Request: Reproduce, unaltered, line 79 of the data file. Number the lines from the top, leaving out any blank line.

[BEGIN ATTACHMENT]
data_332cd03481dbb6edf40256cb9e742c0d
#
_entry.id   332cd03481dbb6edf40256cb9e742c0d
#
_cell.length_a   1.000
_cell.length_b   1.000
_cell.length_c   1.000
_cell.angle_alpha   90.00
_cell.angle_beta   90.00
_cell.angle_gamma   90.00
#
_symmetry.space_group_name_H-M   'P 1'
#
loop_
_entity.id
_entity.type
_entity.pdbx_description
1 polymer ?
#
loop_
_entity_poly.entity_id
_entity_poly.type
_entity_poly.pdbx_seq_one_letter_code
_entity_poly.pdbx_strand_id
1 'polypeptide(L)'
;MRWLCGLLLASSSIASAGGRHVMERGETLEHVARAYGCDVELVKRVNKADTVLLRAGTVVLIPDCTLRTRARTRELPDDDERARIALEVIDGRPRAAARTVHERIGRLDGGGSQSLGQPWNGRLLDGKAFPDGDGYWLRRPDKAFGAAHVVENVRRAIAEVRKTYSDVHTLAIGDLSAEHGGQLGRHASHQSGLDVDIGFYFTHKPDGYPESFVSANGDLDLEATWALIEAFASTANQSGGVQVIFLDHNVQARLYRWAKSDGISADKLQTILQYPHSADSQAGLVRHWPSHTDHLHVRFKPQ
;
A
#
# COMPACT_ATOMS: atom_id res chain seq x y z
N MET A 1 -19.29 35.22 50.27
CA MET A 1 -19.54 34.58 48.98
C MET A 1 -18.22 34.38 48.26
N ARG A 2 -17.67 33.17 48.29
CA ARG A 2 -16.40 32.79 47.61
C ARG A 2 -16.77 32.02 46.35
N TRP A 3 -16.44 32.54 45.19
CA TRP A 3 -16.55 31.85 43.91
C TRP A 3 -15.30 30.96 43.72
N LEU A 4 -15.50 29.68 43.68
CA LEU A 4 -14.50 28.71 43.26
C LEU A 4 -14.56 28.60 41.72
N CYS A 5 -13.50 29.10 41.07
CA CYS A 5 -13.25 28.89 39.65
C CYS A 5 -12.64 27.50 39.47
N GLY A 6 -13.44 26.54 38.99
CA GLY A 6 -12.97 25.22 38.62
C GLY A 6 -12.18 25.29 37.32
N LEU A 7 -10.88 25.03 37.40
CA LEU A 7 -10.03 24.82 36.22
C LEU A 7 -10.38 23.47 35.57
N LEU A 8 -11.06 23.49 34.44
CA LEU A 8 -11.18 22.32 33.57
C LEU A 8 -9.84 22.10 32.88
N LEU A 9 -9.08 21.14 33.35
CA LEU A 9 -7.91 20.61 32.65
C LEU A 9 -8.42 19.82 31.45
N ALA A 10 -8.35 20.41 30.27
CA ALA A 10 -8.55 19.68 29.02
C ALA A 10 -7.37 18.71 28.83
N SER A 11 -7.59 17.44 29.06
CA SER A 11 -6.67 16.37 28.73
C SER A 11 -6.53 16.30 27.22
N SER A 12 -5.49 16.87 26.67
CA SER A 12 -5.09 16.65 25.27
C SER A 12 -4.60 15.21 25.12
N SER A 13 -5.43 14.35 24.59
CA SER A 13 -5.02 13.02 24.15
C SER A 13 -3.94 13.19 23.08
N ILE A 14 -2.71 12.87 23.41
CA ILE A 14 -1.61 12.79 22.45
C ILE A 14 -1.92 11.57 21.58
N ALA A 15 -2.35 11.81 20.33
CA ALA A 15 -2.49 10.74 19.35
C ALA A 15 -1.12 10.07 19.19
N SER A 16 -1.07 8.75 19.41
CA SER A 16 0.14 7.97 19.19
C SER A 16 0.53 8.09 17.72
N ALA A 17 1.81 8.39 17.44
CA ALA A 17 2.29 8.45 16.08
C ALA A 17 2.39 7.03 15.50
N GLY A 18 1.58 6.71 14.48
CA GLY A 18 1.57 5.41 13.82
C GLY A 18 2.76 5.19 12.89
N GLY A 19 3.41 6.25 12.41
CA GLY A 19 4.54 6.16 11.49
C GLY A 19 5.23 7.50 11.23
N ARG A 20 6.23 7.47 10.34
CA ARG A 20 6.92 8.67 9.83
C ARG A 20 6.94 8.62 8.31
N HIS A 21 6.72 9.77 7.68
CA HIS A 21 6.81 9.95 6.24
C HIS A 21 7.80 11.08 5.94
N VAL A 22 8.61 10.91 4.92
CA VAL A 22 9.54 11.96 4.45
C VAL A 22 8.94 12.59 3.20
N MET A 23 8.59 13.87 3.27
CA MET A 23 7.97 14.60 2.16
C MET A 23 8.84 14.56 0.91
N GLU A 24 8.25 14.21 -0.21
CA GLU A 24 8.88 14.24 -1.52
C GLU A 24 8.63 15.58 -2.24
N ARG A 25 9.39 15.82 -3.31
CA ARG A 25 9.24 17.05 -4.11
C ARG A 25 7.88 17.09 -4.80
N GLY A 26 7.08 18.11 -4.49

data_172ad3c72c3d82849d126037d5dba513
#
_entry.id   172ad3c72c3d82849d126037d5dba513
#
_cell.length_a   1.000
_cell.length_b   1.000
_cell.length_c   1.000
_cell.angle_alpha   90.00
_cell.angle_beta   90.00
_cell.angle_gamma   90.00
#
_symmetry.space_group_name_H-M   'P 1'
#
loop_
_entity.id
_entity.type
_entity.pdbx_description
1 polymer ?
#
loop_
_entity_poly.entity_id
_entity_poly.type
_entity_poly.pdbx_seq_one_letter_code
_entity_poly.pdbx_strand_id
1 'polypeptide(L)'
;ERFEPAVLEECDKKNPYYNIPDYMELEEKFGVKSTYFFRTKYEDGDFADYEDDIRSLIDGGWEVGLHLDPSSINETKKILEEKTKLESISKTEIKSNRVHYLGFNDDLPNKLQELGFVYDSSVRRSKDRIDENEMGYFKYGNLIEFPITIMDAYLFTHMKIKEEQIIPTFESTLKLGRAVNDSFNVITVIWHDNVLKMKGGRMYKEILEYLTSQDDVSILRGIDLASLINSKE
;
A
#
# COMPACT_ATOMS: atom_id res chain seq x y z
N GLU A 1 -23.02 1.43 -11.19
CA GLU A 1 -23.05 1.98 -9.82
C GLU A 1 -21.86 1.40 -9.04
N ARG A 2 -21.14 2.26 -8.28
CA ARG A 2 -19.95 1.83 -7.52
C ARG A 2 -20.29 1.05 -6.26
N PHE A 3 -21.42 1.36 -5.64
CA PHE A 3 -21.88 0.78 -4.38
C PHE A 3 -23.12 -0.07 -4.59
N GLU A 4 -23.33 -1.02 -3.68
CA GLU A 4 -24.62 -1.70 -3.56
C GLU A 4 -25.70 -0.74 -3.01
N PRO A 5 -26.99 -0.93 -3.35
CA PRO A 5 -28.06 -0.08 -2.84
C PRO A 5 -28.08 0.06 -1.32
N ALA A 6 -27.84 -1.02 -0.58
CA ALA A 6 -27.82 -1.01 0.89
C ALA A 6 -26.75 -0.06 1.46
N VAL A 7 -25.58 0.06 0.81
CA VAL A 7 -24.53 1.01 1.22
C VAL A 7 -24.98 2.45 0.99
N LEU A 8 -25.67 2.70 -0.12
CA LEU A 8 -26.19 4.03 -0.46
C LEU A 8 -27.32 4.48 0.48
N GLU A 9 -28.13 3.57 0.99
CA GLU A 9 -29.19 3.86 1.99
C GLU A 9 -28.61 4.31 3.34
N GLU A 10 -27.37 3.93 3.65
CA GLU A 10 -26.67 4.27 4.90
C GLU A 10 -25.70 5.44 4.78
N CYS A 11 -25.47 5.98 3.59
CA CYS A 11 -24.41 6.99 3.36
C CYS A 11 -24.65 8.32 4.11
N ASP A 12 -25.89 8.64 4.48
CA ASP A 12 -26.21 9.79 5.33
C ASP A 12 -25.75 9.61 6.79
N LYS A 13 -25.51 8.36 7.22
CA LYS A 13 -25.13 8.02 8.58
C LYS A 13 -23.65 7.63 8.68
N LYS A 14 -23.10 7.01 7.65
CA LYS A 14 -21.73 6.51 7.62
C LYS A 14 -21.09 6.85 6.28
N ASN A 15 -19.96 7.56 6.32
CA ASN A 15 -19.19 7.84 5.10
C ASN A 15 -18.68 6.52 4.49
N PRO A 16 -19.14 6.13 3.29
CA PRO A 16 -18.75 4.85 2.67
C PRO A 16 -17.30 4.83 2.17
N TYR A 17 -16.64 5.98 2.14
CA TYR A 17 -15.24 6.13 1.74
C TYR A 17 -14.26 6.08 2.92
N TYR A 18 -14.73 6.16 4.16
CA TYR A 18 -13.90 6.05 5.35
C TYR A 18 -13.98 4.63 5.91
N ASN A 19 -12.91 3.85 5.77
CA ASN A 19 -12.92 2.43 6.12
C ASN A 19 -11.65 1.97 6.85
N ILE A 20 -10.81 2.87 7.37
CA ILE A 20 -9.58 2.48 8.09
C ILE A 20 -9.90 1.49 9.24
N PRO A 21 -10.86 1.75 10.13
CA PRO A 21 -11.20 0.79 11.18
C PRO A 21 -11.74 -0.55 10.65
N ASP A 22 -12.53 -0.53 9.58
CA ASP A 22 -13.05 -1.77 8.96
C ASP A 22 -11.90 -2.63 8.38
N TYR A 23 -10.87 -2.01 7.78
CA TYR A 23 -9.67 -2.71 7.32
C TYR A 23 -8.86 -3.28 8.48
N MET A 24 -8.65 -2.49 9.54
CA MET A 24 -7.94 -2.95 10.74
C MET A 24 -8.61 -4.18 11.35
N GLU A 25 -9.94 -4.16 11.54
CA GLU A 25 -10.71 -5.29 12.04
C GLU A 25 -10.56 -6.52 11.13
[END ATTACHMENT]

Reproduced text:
N ALA A 17 1.81 8.39 17.44